The ancients were restricted to assessments of the only available bodily fluid, namely, urine. In the period between Hippocrates and 1500 A.D., physicians made slow progress in discovering the various aspects of urine that could be used as markers for the causes and nature of diseases. Urine was assessed for its volume, colour, appearance, odour and weight. The original writings on the weight of a known volume of urine as an indicator of disease can be traced to the first century B.C. The instruments used in these tests were the matula (a spherical vessel with a long neck) for visual assessment and for measuring volume, and the pan balance for measuring weight.

By modern standards these tests and observations were rudimentary; however, in their day, they were often the most important means of making a diagnosis, and the same tests persist today, with only modest refinement. The names of several ancient diseases were based on the findings of the "laboratory tests" of the time.

Diabetes is an example of the role that, what we now call Clinical Biochemistry, had in the evolution of medicine. The word diabetes originates from the Greek word for syphon, and refers to the large volume of urine that is symptomatic of the disease. The "laboratory test" of the time was the measurement of the volume of urine produced by the patient. The test result, the observation of the unusually large urine volume, was the basis for the name given to the disease.

At a later time, a second test was added to further differentiate this disease. It was discovered that some patients with diabetes produced urine that had a sweet odour (and taste), whereas the urine from other patients with similar urine volumes was sour. Diabetes had to be further differentiated on the basis of this test result: diabetes mellitus (sweet) and diabetes insipidus (sour).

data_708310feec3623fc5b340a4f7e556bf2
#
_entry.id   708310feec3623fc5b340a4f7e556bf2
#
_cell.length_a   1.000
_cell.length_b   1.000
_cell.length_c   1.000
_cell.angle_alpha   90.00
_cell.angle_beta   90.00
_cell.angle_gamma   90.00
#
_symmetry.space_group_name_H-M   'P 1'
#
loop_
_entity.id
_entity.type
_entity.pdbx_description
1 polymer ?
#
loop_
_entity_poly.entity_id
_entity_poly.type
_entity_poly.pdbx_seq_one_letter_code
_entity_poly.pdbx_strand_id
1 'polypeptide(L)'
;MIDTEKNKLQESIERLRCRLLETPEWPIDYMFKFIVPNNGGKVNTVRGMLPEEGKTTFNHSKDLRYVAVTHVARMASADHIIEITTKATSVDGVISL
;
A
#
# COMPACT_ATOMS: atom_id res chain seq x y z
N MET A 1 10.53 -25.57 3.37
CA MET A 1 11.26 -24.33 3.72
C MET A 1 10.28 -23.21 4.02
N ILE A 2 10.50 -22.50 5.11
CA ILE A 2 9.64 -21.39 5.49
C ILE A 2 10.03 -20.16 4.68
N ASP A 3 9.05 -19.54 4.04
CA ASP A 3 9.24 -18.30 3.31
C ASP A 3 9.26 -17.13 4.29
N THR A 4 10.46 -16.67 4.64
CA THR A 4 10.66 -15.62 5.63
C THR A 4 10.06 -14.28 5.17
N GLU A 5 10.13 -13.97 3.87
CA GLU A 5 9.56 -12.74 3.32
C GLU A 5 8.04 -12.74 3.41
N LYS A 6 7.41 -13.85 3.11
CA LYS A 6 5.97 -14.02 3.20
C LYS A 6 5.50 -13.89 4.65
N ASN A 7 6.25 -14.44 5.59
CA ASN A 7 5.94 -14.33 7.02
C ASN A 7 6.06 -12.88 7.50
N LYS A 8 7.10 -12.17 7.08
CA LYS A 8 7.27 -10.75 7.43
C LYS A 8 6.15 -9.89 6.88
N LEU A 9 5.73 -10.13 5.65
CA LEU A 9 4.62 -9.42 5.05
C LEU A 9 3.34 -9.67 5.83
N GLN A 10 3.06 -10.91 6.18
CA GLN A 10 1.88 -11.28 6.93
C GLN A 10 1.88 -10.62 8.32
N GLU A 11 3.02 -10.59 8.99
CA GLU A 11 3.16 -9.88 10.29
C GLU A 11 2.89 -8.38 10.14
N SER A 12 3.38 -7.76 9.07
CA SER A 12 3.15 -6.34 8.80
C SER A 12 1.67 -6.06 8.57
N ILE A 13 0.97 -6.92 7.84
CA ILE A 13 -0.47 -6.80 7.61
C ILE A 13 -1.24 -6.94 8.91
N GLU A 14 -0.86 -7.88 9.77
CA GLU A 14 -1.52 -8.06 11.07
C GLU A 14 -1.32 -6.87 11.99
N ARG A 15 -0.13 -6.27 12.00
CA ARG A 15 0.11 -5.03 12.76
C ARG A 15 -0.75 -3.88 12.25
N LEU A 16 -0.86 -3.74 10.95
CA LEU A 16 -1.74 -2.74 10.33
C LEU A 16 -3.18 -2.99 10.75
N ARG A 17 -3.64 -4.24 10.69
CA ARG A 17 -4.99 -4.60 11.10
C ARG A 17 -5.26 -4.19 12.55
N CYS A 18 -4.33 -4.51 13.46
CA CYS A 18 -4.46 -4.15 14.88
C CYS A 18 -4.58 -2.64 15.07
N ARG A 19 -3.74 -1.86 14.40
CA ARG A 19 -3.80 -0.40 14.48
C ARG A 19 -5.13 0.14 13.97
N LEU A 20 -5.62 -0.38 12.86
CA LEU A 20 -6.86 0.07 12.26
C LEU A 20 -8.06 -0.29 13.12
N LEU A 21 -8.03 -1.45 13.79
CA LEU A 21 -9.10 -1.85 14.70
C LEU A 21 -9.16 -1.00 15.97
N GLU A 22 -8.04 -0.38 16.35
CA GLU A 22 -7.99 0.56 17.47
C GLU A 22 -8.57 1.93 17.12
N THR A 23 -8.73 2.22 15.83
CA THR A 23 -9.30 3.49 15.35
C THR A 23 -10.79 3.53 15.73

In more modern times, diabetes mellitus has been further differentiated on the basis of another biochemical test, namely the amount of insulin in the blood. Hence we have insulin-dependent diabetes mellitus, and non-insulin-dependent diabetes mellitus. Throughout the course of medical care for this group of diseases, spanning many centuries, the diseases have been named on the basis of the laboratory tests of the day.

The Evolution of the Profession of Clinical Biochemist

Several centuries ago, Physicians started to perform tests on blood. The earliest tests on blood were similar to those used at the time for urine, namely visual observation and weighing a set volume. Blood tests had the advantage that the fluid being studied was closer to the source of the disease, being the fluid that bathes the tissues, rather than the fluid that the body selectively discharges.

The first concepts of the chemistry of the urine and blood as a determinant of the disease were published in the 16th Century A.D., although these ideas were based on even earlier postulations dating to the first century B.C. Thereafter the scope of testing expanded substantially, albeit slowly, as did the discoveries. By the year 1600, the practice of distilling urine and blood was a new addition to diagnostic medicine. The aim of this latest test was to assess the salt, sulphur and mercury constituents of these body fluids. In the 17th Century, the laboratory contained improved apparatus including the thermometer. Fermentation studies led to theories of the role of carbon dioxide, and the role of acid and alkaline substances in digestion.